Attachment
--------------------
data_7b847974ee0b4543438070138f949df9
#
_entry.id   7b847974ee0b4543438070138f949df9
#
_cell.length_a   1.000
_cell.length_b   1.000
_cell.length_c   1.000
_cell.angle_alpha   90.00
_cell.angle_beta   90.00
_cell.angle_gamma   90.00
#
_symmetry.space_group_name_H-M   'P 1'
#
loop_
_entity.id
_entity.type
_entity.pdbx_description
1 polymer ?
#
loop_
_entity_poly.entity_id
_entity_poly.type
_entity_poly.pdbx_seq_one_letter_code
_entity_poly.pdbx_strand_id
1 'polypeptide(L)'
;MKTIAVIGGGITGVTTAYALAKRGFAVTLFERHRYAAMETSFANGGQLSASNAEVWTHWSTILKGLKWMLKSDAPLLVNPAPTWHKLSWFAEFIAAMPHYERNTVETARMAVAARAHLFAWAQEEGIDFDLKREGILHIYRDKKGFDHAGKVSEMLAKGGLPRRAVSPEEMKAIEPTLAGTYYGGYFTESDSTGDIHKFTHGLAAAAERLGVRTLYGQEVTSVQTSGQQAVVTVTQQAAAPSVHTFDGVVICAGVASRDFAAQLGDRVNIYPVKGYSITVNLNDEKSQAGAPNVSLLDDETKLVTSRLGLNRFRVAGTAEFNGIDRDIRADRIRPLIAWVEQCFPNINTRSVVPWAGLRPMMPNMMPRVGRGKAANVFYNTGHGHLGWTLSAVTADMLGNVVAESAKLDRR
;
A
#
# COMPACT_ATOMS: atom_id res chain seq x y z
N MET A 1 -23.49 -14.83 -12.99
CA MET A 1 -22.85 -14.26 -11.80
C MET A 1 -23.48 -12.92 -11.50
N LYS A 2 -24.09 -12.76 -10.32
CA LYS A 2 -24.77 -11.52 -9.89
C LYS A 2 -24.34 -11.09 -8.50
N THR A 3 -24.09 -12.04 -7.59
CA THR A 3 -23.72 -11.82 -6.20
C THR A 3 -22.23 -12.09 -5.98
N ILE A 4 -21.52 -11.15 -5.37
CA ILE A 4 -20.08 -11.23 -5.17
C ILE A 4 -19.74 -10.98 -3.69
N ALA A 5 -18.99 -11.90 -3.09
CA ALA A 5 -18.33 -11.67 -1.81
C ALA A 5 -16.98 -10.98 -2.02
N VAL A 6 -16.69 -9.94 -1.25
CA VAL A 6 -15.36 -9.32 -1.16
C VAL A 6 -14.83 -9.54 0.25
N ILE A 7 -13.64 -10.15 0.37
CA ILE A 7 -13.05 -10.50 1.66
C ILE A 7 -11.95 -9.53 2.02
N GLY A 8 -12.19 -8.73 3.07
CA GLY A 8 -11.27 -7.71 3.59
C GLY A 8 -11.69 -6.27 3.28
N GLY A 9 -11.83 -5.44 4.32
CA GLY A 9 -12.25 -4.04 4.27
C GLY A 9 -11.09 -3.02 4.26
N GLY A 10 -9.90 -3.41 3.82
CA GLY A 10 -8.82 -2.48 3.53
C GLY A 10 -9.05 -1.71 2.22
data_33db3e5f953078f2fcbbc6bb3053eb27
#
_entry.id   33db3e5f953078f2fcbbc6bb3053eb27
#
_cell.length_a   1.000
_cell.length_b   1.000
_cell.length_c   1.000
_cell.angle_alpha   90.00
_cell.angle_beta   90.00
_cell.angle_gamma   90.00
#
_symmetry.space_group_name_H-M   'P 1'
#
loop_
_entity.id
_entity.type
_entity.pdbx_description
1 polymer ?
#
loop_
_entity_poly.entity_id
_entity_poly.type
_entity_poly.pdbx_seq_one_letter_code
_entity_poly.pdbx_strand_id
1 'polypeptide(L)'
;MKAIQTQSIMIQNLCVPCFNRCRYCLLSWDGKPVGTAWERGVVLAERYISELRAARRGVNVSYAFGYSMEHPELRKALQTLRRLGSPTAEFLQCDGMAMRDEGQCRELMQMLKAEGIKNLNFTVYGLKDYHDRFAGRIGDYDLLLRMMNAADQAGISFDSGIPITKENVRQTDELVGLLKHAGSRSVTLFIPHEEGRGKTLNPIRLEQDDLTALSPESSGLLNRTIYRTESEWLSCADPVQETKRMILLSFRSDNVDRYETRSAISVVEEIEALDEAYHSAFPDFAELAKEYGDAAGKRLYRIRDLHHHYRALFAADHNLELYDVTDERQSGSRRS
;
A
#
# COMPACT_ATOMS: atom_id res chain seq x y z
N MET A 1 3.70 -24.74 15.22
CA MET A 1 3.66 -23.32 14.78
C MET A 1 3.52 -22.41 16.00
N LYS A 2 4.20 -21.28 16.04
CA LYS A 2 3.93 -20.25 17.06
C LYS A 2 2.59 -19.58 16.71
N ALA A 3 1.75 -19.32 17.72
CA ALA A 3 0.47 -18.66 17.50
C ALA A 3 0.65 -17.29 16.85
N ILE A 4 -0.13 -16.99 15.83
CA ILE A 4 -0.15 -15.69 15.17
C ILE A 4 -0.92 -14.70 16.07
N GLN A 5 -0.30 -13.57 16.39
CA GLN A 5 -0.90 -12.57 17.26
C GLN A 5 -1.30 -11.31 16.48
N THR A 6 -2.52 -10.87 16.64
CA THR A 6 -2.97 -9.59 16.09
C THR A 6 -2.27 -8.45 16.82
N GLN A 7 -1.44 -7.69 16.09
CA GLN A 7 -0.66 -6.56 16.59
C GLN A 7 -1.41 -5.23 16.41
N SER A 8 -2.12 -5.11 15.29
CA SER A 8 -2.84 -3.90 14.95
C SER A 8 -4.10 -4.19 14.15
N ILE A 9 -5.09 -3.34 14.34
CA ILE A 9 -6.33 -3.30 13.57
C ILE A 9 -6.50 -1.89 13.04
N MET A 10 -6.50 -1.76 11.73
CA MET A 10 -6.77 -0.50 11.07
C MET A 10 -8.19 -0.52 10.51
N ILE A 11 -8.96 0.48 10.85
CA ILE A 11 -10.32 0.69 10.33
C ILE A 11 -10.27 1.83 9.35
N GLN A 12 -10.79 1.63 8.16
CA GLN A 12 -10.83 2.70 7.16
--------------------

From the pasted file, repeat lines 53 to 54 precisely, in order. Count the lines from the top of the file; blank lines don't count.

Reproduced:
CA GLY A 8 -11.27 -7.71 3.59
C GLY A 8 -11.69 -6.27 3.28